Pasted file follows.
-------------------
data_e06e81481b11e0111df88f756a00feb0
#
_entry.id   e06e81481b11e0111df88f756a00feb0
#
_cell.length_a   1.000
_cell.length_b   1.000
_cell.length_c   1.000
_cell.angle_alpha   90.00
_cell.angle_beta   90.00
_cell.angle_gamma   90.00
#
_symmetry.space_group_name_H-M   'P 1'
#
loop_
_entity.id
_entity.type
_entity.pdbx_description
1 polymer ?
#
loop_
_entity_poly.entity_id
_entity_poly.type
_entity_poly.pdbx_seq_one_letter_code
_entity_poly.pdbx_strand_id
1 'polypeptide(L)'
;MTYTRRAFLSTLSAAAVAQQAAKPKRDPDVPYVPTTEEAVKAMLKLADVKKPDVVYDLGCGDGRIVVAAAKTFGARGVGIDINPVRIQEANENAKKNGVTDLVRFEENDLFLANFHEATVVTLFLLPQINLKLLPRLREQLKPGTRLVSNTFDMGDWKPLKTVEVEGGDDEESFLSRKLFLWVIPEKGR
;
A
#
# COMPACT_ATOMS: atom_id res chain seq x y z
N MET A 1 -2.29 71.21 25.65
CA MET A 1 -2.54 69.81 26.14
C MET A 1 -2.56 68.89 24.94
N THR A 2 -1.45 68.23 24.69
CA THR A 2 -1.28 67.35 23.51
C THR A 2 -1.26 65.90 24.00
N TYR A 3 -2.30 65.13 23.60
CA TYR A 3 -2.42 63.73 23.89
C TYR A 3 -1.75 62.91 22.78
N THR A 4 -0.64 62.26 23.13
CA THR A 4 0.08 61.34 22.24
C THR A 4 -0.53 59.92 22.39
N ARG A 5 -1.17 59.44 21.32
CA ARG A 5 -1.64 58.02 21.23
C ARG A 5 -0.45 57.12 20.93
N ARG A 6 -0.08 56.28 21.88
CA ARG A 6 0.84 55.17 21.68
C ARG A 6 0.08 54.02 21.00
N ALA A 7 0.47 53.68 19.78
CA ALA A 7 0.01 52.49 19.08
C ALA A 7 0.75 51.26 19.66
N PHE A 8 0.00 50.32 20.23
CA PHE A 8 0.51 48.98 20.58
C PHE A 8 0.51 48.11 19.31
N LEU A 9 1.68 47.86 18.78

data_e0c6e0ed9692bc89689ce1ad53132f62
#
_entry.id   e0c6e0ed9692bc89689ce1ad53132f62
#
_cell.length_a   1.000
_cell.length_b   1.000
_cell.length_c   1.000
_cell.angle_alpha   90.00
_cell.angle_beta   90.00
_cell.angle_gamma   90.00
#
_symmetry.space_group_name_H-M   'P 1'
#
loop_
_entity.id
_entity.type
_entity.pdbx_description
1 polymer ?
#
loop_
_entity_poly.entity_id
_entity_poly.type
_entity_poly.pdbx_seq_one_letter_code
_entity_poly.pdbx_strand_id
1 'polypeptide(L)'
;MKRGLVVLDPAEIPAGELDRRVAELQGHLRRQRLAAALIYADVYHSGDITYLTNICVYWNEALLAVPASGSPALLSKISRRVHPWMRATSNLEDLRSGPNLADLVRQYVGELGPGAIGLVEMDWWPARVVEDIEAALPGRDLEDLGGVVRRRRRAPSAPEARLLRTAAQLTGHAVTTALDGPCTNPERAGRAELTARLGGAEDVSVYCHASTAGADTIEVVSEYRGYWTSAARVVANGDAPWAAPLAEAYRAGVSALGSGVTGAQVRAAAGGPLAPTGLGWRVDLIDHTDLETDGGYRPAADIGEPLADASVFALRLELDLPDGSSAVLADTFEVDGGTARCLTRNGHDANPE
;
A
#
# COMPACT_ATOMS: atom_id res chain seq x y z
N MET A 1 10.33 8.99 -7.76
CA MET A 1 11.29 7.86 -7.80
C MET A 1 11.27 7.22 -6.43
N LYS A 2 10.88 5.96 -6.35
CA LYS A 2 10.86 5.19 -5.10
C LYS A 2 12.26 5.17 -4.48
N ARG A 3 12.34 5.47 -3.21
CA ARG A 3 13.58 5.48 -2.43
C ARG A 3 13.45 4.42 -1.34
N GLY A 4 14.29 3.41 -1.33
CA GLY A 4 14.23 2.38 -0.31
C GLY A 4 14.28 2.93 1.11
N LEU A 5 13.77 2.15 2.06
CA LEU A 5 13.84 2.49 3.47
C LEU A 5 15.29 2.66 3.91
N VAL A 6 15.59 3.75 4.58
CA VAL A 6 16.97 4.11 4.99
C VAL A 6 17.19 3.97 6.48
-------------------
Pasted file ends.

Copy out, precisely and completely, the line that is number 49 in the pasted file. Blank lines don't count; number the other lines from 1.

N ALA A 7 0.47 53.68 19.78